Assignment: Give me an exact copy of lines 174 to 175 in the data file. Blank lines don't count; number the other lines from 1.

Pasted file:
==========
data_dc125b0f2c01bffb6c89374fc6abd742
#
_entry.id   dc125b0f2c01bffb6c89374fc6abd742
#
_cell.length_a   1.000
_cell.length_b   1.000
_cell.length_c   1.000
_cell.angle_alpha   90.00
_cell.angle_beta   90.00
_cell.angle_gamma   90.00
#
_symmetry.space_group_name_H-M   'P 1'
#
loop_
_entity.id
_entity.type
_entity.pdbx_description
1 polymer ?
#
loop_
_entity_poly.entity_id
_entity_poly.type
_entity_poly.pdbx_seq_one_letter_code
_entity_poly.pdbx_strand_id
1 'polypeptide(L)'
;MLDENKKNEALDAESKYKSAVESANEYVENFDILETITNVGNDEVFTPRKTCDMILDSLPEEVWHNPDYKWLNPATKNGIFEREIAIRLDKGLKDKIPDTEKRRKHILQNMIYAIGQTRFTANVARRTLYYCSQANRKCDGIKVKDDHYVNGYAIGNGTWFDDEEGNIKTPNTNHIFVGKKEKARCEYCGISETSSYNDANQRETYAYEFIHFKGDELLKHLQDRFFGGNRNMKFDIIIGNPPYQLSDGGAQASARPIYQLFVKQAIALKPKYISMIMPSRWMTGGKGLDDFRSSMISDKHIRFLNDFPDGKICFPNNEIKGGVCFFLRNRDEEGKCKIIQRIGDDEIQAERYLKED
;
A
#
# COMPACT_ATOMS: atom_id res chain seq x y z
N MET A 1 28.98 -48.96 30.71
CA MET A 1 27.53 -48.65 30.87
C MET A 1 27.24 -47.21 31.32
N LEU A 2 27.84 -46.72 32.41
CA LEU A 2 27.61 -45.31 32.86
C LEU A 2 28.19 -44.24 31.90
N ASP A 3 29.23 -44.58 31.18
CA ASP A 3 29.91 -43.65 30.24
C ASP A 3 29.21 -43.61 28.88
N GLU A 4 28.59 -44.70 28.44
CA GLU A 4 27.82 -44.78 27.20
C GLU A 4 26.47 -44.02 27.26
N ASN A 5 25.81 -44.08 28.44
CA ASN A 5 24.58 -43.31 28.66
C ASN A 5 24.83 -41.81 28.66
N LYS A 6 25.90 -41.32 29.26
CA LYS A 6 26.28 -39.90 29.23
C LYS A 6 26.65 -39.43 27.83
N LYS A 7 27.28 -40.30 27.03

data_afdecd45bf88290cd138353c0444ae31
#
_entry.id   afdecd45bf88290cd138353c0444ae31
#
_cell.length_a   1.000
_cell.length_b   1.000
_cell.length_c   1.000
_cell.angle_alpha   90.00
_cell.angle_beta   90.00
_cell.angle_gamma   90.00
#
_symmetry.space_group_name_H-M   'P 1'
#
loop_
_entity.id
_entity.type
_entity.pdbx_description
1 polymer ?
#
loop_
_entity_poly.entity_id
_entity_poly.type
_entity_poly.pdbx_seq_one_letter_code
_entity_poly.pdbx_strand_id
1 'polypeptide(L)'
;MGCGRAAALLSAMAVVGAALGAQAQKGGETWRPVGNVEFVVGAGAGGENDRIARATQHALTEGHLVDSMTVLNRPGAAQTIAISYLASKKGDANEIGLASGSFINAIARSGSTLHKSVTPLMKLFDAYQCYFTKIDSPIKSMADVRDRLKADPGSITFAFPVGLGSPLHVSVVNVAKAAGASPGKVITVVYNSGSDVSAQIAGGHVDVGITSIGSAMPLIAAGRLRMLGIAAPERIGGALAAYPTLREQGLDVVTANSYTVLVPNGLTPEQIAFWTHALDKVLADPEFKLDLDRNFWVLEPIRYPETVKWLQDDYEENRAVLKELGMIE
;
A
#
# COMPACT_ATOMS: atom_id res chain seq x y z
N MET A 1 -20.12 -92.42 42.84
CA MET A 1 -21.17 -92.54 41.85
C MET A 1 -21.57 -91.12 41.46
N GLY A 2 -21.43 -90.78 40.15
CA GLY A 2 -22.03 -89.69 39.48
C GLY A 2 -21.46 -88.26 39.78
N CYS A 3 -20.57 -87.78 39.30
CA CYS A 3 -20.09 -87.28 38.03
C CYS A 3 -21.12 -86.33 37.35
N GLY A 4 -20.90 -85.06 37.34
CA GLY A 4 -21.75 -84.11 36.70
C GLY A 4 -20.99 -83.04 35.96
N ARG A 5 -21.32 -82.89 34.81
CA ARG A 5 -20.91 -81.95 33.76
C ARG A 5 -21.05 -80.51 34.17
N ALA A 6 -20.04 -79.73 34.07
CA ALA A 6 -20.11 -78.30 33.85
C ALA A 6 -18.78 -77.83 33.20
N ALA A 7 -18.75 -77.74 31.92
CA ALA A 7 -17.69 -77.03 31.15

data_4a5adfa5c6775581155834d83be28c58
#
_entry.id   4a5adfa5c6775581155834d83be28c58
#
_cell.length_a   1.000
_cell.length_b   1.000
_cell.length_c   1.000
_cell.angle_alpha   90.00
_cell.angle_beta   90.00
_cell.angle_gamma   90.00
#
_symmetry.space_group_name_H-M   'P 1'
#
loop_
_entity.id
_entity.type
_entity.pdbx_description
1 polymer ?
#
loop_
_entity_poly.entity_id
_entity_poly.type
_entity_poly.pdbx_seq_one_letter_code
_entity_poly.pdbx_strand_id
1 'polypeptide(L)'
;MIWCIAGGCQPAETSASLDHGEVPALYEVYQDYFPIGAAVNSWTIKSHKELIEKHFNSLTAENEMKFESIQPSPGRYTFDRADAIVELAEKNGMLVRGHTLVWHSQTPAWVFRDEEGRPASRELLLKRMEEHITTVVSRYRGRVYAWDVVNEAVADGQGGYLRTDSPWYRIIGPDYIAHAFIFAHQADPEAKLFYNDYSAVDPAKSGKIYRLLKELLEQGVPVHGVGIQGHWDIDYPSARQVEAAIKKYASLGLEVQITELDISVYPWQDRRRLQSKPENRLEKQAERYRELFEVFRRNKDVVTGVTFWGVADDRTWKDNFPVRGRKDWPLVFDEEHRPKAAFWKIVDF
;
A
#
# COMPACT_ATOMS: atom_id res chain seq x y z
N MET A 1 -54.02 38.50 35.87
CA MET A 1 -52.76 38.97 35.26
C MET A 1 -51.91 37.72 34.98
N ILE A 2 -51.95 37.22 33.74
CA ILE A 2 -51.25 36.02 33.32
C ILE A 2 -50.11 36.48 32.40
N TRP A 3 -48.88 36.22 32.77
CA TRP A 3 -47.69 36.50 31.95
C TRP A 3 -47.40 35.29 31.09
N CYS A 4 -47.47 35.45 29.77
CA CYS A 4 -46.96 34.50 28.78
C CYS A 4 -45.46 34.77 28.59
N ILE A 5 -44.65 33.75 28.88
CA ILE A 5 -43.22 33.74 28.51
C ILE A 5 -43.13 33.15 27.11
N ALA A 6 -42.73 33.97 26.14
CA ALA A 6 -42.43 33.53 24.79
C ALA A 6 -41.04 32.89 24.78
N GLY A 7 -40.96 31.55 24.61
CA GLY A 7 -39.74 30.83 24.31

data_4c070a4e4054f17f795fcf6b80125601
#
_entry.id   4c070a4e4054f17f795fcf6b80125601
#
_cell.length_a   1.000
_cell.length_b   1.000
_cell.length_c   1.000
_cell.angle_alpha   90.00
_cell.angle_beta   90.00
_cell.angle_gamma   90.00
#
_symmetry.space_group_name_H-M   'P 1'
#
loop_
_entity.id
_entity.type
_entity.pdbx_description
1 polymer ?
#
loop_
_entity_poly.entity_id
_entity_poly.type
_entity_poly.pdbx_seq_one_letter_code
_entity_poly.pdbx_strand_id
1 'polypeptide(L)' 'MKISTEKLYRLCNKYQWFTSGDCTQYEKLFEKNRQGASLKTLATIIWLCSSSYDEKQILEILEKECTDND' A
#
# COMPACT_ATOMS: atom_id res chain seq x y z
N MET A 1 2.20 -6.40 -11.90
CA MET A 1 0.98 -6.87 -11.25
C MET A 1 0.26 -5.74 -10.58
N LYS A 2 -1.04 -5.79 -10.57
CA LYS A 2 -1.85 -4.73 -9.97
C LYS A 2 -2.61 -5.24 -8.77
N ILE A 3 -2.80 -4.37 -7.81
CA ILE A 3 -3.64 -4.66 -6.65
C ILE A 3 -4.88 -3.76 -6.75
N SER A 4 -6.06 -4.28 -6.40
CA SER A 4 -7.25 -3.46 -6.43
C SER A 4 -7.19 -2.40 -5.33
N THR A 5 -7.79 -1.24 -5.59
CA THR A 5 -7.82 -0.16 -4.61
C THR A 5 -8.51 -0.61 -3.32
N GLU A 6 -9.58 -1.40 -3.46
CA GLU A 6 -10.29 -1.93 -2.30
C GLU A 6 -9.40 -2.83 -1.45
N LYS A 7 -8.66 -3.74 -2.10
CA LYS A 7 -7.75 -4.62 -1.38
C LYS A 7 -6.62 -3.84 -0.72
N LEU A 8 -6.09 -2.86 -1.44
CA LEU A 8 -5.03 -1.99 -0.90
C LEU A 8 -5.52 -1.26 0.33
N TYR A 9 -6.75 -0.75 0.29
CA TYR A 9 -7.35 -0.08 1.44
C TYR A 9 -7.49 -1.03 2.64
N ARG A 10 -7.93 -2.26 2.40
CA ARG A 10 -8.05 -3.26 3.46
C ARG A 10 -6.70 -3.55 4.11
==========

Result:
1 'polypeptide(L)' 'MKISTEKLYRLCNKYQWFTSGDCTQYEKLFEKNRQGASLKTLATIIWLCSSSYDEKQILEILEKECTDND' A
#